President Trump said Friday night he would sign the sanctions legislation because Congress was responsive to his input on the bill.
Congress is also investigating the possibility of collusion between the Trump campaign and the Russian government, with President Donald Trump's oldest son, Donald J. Trump Jr., recently confirming that he met with a Russian lawyer linked to the government who wanted to discuss removing an earlier round of sanctions.
But as Trump faced the embarrassing possibility of being overruled by his own party, the White House announced late Friday that he "approves the bill and intends to sign it".
The bill, which gives Congress new powers to block Trump from easing sanctions against Moscow, passed the Senate 98-2 on Thursday, reports CNN.
If Mr Trump chooses to veto it, the bill is expected to garner enough support in both chambers to override his veto and pass it into law. US President Donald Trump will now have to decide whether to accept or veto the measures.
Moscow had initially hoped that Trump would work to fix a relationship which has slumped to a post-Cold War low, but has watched with frustration as allegations that Moscow interfered with last year's U.S. presidential election and concerns over Trump associates' Russian Federation ties have killed off hopes of détente. The legislation is aimed at punishing Moscow for meddling in the 2016 presidential election and its military aggression in Ukraine and Syria, where the Kremlin has backed President Bashar Assad. The sanctions measure has already passed the House of Representatives by a vote of 419-3. But rejecting it could lead to an embarrassing veto override, as the bill cleared both chambers by wide margins, and lead to criticism that he's seeking to protect Russian Federation.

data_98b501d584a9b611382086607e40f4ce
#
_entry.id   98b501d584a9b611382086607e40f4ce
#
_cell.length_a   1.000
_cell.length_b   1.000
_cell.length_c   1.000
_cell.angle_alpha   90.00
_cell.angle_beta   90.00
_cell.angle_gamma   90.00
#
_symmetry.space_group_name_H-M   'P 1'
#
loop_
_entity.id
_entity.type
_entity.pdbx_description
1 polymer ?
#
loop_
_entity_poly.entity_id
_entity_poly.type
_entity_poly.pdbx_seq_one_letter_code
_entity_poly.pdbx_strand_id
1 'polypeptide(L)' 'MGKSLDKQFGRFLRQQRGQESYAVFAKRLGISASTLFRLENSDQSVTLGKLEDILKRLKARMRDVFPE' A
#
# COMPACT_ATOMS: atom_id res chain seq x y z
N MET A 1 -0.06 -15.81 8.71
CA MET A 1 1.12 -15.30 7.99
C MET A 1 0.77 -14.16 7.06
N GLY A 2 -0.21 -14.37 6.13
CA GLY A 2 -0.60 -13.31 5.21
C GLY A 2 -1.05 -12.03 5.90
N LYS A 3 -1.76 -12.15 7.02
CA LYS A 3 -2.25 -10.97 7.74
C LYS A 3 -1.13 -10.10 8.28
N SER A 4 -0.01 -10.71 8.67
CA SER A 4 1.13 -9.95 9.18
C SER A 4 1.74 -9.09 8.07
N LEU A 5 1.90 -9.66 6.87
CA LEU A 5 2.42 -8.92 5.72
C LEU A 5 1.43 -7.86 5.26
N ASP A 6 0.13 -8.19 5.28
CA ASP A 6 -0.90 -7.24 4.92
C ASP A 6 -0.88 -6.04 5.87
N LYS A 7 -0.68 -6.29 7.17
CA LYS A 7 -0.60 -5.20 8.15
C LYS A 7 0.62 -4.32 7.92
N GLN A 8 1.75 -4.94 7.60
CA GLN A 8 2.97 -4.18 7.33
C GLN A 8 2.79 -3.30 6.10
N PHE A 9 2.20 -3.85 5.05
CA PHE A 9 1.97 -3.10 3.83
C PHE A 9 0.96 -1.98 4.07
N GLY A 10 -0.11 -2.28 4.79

Trump hasn't threatened to reject the bill even though Secretary of State Rex Tillerson and other senior administration officials had objected to a mandated congressional review should the president attempt to ease or lift the sanctions on Russian Federation. Corker, chairman of the Senate Foreign Relations Committee.
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The White House has not been clear about what the president will do.
"Over the last eight months what price has Russian Federation paid for attacking our elections?"
The European Union has also threatened to retaliate against new USA sanctions on Russia, saying they would harm the bloc's energy security by targeting projects including a planned new pipeline to bring Russian natural gas to northern Europe.
Russian Federation still seems to hold out hope for dialogue with Trump, asking for cooperation despite the strong opposition elsewhere in the US government.
An official at the US Embassy, who declined to be named because they were not allowed to speak to the media, said the Embassy employed around 1,100 diplomatic and support staff in Russia, including Russian and US citizens.
The bilateral Finland-Russia relations have intensified, Finnish President Sauli Niinisto said Thursday. He has praised Russian President Vladimir Putin as strong and has spoken highly of their meeting at the G-20 Summit earlier this month. It also imposes financial sanctions against Iran and North Korea.
"Lawmakers are so distrustful of the administration that they are imposing requirements to conduct congressional review of attempts by the president to roll back sanctions, and in some instances prevent him from doing so", Rosenberg said.